Certain ink-jet cartridge reservoirs and especially multicolored ink-jet cartridge reservoirs, do not contain an opening in the cap over the cartridge. Therefore, the invention also provides a pocket drill which may be used to drill an opening into the cap on the reservoir. The bit of the drill has a diameter that is greater than the diameter of the dispensing extension so that the dispensing extension may be inserted through the drilled opening into the reservoir. The pocket drill optionally includes a safety tip to cover the drill bit when it is not in use. The pocket drill may be turned by hand to cut an ink-well hole in the cap over the reservoir.
For multicolored ink-jet cartridge reservoirs, the present invention also comprises an overcap guide which may be placed on top of the reservoir and used as a drill guide for the pocket drill and as a guide for the dispensing extension so that ink may be transferred into the respective colored ink chambers.
In still other ink-jet cartridges, it is necessary to use an adhesive seal over the release area portion of the ink-jet cartridge. Once the seal is placed over the release area, the ink-jet cartridge is then placed into the refilling station and refilled by inserting the dispensing extension into the ink-jet chamber and squeezing the container to transfer the ink from the container to the reservoir. With most of these types of cartridges, a priming pump is used to introduce air into a vent hole in the cartridge to equalize the pressure within the reservoir. In a specific embodiment, the priming pump must be placed over a vent hole in the ink-jet cartridge after the refilling procedure is complete, and the pump must be depressed once or twice until a small amount of ink bleeds from the release area portion of the cartridge. The priming pump is used to equalize the pressure in the ink chamber and prepare the cartridge for printing.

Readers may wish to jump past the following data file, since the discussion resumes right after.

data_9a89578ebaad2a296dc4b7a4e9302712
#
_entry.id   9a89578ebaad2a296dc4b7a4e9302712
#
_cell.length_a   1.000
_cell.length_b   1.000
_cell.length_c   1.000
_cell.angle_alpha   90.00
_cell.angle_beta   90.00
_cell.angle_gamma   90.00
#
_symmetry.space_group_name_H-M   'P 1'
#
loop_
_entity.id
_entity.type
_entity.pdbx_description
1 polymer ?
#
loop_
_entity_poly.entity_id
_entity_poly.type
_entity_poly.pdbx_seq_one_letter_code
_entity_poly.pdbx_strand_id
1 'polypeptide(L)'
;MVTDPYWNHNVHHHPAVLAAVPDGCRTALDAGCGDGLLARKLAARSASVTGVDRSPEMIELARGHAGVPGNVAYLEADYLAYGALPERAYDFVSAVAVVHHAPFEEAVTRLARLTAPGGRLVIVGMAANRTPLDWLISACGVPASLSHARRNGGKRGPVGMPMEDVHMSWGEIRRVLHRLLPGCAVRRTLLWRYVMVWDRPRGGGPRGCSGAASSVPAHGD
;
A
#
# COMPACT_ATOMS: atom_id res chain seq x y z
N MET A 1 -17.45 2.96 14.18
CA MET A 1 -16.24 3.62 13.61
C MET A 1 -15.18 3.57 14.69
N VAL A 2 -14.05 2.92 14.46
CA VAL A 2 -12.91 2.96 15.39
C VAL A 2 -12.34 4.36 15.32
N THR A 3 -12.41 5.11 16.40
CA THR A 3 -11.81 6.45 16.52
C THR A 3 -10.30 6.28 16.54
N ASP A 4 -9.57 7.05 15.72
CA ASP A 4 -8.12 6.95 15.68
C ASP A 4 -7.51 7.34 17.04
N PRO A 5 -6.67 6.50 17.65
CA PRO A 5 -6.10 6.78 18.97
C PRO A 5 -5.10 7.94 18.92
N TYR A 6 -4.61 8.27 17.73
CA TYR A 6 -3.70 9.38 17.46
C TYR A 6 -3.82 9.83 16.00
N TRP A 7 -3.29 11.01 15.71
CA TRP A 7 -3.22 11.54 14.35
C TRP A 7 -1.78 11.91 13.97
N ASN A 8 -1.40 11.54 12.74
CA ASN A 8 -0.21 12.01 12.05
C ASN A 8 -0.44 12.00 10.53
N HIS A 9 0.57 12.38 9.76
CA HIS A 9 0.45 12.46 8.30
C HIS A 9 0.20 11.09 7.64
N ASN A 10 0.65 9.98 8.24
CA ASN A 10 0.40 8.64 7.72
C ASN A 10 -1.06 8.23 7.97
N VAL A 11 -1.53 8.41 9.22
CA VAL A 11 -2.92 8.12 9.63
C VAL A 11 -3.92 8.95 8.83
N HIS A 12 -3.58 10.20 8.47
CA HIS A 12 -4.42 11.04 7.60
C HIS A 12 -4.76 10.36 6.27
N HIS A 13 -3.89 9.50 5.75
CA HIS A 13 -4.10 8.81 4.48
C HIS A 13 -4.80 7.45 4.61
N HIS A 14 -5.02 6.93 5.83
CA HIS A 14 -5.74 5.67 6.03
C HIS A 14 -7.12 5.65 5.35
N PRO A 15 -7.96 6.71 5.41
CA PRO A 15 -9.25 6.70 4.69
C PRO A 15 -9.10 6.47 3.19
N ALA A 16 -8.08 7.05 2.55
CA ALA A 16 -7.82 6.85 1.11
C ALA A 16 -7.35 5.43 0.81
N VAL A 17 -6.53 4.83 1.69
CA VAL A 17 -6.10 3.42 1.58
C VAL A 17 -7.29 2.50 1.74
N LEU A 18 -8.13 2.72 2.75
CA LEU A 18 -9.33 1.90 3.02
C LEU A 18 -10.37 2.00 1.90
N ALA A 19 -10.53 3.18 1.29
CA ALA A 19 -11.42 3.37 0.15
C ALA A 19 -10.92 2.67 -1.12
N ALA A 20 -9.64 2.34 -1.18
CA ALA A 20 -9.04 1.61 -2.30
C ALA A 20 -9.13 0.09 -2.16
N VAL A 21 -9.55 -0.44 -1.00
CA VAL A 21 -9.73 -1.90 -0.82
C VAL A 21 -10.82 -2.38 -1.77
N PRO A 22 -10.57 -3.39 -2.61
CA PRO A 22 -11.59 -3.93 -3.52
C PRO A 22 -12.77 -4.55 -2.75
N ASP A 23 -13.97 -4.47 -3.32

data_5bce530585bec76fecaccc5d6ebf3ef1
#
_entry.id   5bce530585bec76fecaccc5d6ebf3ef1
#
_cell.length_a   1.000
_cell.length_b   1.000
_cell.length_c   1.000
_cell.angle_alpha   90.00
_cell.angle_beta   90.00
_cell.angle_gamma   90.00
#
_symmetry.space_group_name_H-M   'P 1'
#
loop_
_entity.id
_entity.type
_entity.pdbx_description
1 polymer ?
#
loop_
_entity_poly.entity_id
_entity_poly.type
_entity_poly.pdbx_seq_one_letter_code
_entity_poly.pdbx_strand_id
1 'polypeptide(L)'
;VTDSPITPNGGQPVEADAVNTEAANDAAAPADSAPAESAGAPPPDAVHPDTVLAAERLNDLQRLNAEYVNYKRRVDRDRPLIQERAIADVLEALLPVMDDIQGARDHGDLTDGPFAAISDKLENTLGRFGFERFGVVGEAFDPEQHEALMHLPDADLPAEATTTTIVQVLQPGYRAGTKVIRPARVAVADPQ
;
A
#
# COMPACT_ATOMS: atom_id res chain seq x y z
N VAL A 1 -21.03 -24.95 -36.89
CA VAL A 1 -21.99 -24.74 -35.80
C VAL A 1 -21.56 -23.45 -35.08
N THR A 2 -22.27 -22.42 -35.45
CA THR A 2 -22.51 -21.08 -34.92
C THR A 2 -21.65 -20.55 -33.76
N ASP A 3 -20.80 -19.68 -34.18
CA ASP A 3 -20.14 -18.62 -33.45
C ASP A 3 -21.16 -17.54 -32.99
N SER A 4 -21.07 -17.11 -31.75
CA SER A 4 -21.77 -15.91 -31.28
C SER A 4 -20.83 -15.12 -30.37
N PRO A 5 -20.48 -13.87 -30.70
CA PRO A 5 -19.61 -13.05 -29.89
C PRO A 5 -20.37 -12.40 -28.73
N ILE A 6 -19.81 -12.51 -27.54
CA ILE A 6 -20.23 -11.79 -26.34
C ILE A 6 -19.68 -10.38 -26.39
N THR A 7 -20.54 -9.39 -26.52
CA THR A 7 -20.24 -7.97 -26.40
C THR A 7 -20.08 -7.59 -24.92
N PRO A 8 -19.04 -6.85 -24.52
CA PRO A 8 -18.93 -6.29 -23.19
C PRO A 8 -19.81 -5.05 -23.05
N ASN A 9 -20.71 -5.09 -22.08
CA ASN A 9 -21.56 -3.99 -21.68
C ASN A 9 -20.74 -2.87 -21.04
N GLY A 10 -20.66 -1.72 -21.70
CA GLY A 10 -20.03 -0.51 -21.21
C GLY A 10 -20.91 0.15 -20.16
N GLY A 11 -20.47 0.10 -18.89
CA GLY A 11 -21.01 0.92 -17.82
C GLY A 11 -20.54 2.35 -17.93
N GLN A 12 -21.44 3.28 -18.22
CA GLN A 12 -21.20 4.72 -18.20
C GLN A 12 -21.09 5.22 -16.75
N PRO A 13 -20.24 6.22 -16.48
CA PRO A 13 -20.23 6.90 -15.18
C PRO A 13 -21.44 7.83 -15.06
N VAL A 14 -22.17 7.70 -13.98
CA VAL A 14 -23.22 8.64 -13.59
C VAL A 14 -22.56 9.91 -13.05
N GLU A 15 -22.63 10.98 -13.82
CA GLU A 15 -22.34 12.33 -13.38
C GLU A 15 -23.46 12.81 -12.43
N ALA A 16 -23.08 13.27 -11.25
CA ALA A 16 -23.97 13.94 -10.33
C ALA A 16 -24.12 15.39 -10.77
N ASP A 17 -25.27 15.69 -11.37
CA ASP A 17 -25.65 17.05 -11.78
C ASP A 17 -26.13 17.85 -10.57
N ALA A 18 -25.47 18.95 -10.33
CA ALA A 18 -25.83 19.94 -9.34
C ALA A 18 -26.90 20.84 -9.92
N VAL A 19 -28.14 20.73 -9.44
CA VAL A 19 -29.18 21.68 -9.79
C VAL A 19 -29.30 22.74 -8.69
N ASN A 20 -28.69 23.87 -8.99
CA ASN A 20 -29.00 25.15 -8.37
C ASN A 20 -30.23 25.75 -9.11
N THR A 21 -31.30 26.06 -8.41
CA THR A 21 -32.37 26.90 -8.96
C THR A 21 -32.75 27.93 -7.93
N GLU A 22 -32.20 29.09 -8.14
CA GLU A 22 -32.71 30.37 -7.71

The priming pump is injection-molded in one piece and is constructed of polypropylene. The pump comprises a cylinder and a piston which fits within the cylinder. The piston has a ring-like portion at one end which has a cross-sectional area that is slightly greater than the cross-sectional area of the cylinder, yet flexible enough that it may frictionally fit within the cylinder. The ring-like portion acts to keep the piston within the cylinder unless an excessive force is used to pull the piston out of the cylinder. A thumb-rest at the top of the piston has a cross-sectional area that is greater than the cylinder and, thus, inhibits the piston from being completely immersed into the cylinder. The thumb-rest is shaped so that a thumb may push on it to push the piston into the cylinder.